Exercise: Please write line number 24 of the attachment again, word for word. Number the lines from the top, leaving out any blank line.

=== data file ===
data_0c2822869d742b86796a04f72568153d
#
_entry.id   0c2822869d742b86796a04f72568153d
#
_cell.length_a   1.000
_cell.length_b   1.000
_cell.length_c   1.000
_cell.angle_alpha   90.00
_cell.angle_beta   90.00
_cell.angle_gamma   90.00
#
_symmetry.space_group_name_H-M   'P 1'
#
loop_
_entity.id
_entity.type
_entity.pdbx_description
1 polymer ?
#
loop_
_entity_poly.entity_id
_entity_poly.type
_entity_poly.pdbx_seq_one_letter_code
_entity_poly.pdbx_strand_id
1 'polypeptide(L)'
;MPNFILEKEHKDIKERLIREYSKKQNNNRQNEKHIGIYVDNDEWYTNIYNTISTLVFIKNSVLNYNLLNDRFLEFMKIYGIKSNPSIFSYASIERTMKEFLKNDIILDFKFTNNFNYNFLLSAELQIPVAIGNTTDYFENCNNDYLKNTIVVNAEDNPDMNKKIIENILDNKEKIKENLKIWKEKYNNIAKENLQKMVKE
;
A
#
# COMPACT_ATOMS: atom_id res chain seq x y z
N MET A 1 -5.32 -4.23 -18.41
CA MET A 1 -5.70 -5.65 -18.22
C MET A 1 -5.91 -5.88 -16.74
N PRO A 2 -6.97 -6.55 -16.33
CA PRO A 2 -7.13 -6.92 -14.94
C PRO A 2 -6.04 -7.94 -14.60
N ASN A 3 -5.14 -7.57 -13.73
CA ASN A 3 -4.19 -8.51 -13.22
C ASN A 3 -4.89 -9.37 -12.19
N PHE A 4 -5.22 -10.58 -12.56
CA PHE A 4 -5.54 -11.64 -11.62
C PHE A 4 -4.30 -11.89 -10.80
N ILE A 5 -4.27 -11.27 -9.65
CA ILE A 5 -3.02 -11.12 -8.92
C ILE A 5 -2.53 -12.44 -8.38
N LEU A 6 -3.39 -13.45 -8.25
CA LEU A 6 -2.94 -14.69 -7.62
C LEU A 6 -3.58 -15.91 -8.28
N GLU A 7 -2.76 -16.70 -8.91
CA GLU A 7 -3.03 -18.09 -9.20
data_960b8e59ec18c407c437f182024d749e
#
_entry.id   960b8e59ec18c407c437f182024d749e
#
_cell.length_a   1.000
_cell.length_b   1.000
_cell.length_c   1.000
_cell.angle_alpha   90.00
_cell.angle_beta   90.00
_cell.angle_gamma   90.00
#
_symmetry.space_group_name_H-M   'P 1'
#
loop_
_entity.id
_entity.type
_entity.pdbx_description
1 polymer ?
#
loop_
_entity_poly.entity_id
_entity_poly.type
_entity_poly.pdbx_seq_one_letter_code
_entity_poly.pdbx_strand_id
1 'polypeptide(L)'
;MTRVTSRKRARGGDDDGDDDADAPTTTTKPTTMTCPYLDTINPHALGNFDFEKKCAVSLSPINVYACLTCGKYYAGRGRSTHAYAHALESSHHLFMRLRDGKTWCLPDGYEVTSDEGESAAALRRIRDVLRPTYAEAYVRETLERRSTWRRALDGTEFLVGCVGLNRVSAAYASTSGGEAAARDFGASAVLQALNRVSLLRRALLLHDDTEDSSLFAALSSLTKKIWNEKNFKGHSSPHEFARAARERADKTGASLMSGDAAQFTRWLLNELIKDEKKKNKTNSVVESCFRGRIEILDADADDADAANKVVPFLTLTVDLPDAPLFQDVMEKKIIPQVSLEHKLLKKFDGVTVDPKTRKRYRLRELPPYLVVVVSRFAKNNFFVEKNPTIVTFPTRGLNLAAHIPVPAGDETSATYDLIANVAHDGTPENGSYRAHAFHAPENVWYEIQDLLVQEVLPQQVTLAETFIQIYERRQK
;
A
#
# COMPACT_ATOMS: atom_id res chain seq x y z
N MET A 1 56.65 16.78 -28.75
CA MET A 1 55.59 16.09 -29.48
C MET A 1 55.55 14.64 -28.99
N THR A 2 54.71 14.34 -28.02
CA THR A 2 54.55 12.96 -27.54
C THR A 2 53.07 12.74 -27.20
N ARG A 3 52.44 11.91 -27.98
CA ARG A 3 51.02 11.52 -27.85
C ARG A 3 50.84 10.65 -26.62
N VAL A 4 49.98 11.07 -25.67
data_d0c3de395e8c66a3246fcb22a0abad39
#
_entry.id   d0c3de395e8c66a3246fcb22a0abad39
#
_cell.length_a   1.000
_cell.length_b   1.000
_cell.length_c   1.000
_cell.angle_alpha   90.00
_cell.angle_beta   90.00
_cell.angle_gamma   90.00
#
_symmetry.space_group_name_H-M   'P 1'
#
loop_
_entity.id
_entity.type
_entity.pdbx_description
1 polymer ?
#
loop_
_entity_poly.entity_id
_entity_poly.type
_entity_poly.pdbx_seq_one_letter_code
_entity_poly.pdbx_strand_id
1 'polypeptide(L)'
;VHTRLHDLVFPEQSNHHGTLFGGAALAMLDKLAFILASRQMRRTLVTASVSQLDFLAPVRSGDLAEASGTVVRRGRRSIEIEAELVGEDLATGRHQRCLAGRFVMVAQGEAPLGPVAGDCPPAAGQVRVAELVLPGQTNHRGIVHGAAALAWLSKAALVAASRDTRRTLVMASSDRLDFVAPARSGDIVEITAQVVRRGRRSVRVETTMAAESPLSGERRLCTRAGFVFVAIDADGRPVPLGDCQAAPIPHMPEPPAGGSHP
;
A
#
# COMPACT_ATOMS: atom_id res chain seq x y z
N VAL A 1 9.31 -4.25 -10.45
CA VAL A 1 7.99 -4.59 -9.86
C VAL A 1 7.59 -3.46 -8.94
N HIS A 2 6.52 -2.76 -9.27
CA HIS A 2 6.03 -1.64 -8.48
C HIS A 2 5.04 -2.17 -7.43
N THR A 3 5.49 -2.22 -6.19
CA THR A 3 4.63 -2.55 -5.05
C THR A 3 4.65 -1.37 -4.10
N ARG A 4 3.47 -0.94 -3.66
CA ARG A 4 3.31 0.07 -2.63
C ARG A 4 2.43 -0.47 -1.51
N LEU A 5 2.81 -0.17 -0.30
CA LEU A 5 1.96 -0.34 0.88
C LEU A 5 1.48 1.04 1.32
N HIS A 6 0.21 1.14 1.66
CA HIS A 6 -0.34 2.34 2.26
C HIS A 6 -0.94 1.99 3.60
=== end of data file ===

_entity_poly.pdbx_strand_id